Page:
The feedback from low triglycerides it is less common than high triglycerides. THE triglycerides I'm fatty substances used as an energy source and in cell metabolism. The main ones causes of low triglycerides they are usually a state of malnutrition or malnutrition, more rarely due to liver disease or endocrine diseases (thyroid disease). THE symptoms of high triglycerides are often linked to the underlying disease, reduced triglycerides are unlikely to directly cause symptoms.
Low triglycerides: what they are
THE triglycerides they come from two main sources: they are introduced with food and to a lesser extent produced in our liver. As for the triglycerides introduced with the diet, the digestion of lipids in the intestine breaks down the triglycerides into the fatty acids that compose them. And after being absorbed by the intestinal mucosa, they are recombined back into their initial form. Since blood has a watery composition, triglycerides are hardly soluble in it. Then, in order to be conveyed to all cells, they are "wrapped" in water-soluble protein shells called chylomicromes.
As for the triglycerides produced by the liver, these are synthesized from simple sugars. Even these other triglycerides in order to be transported by the blood must be incorporated in water-soluble proteins known as VLDL (very low density lipoprotein). VLDL and chylomicrons together form the total concentration of circulating triglycerides.
The presence of low triglycerides (hypotryglyceridemia) can be a sign that something is not working in our body or in our diet.
What are the triglyceride values considered too low? Here are the normal and elevated values of triglycerides, expressed in mg / dL (milligrams per deciliter)
- Normal triglycerides: 40-150 mg / dL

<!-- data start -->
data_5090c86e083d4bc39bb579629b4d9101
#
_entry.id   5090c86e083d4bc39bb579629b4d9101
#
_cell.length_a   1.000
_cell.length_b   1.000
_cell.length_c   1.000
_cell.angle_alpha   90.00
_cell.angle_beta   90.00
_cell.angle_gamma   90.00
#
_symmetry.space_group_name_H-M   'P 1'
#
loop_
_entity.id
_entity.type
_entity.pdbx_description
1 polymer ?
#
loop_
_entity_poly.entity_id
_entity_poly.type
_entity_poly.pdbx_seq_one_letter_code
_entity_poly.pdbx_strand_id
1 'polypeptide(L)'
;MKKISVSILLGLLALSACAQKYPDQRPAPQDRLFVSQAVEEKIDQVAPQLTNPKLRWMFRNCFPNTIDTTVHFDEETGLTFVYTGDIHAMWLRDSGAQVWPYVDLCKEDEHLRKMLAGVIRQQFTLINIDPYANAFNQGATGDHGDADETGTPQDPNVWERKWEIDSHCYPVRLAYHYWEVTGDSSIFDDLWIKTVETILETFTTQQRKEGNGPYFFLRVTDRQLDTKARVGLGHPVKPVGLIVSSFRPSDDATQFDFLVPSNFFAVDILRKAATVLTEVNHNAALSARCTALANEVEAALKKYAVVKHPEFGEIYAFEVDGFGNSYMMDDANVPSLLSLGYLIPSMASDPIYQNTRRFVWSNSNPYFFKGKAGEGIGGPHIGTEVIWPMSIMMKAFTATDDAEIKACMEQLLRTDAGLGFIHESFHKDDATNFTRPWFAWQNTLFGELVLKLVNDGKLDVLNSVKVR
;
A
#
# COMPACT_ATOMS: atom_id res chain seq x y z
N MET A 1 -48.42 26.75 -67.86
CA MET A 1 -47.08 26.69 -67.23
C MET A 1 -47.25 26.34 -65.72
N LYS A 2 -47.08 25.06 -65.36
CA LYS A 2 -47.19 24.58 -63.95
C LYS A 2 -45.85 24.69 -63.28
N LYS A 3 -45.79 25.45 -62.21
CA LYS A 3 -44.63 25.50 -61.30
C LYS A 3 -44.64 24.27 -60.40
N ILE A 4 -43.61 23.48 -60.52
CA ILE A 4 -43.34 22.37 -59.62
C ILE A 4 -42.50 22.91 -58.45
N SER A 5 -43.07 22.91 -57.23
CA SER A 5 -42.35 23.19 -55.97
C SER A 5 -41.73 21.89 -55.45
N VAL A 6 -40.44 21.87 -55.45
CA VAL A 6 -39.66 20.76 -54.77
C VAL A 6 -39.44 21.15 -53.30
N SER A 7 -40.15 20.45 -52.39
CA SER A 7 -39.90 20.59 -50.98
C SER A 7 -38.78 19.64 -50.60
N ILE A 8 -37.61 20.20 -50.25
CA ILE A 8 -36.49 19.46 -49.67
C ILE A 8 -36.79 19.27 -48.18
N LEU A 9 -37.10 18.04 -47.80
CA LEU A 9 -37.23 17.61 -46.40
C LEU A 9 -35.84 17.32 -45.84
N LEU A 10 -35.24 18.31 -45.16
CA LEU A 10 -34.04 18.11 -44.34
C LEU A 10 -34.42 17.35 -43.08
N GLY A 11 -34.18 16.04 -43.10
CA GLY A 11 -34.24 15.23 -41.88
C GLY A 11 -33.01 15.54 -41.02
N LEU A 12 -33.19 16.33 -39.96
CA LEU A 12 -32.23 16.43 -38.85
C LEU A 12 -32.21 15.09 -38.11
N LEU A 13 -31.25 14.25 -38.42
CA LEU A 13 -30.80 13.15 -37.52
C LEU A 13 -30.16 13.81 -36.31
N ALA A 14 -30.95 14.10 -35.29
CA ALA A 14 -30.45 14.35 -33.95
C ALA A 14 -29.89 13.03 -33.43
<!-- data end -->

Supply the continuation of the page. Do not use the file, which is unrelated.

- Low triglycerides: less than 40 mg / dL
- Low triglycerides in children: less than 30 mg / dl
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Causes Low Triglycerides
The decrease in blood triglycerides can be linked to several causes:
- Malnutrition: insufficient intake of triglycerides and carbohydrates with the diet inevitably leads to a reduction in circulating triglycerides.
- Malnutrition: some diets (such as the veganism) puts you at high risk of hypotiglyceridemia, as it is really difficult for vegans to eat foods that have fat, such as dried fruit. This problem does not affect vegetarians, who can easily eat cheeses, dairy products and eggs that contain moderate amounts of cholesterol and triglycerides.
- Sport activity: sports people, who practice physical activity on a regular basis, generally have lower blood triglyceride levels.
- Intestinal malabsorption: people with intestinal malabsorption problems (celiac disease, short bowel syndrome, hyponetalipoproteinemia, abetalipoproteinemia, results of intestinal resections, lactose intolerance, outcomes of pancreatitis) may not absorb triglycerides properly, resulting in reduced blood levels .